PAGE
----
TORONTO (Reuters) - Canada’s benchmark stock index fell for a sixth straight session on Wednesday as energy shares tracked crude oil prices lower, while heavyweight banks and railways declined on rising geopolitical tensions and growth worries.
The index was within reach of the Dec. 14 trough of 12,617.66, the lowest since August 2013. It follows an 11 percent loss in 2015, its worst year since the global financial crisis of 2008.
“From a trading perspective, there’s just no bids anywhere,” said Diana Avigdor, vice president, portfolio manager and head of trading at Barometer Capital Management.
The most influential movers included Suncor Energy Inc (SU.TO), the country’s largest oil and gas company, which declined 3.7 percent to C$34.10 and pipeline company Enbridge Inc (ENB.TO), which fell 3.1 percent to C$44.58.
The energy group overall dropped 3.7 percent, with crude oil prices plunging after data showing a shockingly large build-up of U.S. gasoline supplies fed fears that a global surplus was still growing.
U.S. crude CLc1 prices settled at $33.97 a barrel, down 5.56 percent, while Brent crude LCOc1 lost 6.1 percent to $34.21.[O/R]
The index’s financials group retreated 1.8 percent, with Royal Bank of Canada (RY.TO) off 1.7 percent to C$71.57.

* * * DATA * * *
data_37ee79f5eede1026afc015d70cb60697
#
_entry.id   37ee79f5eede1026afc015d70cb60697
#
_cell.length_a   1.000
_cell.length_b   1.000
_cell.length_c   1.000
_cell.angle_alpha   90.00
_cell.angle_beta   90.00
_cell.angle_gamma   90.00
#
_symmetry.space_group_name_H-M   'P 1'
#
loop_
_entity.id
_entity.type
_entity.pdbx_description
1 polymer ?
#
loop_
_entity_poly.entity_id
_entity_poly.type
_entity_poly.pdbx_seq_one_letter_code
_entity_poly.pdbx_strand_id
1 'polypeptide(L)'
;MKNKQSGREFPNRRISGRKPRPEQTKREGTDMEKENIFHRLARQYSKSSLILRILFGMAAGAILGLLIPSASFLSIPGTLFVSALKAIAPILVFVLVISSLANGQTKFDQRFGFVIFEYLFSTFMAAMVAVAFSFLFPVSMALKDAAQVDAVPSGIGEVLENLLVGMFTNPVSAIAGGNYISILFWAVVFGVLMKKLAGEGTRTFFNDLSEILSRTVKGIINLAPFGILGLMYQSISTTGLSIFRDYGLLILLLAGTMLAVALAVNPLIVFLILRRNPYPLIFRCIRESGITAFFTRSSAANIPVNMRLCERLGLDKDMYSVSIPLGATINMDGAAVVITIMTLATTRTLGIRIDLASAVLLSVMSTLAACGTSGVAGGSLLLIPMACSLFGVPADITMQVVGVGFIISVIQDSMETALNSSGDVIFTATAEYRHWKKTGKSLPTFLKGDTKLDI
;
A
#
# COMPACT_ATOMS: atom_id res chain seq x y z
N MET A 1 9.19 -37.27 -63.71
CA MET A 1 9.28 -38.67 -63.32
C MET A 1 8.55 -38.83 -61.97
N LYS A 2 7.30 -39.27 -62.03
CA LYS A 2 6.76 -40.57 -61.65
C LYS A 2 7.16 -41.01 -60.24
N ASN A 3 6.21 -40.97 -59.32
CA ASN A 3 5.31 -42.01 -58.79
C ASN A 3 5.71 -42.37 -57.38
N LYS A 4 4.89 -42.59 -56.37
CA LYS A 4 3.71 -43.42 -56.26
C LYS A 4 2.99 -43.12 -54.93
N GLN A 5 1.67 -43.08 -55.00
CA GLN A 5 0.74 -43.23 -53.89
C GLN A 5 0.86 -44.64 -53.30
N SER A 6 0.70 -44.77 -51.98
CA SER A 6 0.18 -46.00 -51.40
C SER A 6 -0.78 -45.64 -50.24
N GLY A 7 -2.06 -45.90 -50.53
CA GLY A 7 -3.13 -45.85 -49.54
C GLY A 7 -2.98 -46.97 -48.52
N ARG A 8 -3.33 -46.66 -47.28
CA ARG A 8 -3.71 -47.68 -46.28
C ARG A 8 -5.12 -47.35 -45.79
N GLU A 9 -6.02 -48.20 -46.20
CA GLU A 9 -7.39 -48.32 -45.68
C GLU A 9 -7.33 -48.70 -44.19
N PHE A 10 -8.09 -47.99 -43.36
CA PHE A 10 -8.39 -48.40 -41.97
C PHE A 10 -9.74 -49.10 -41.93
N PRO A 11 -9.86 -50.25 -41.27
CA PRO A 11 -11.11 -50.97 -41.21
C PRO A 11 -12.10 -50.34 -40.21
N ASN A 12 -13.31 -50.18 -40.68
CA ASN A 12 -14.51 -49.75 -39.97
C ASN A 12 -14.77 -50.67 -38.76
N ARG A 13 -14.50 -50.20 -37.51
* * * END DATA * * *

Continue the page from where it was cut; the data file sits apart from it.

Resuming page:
The Toronto Stock Exchange’s S&P/TSX composite index .GSPTSE closed down 193.34 points, or 1.50 percent, at 12,726.80. Eight of the index’s 10 main groups were in negative territory.
North Korea’s reported successful nuclear test and disappointing Chinese data weighed on sentiment.
“Canada is closer to the eye of the storm than say, U.S. is,” Avigdor said, adding that the TSX’s sensitivity to the commodity complex is a reason for investors to remain cautious.
Foreign investors have even more reason to stay sidelined, Avigdor said, citing concern that the Canadian dollar’s correlation with oil will trigger currency losses as well as losses on stocks.
Gold futures GCc1 rose 1.3 percent to $1,093 an ounce [GOL/] as investors sought a safe haven.
Additional reporting by Alastair Sharp, editing by G Crosse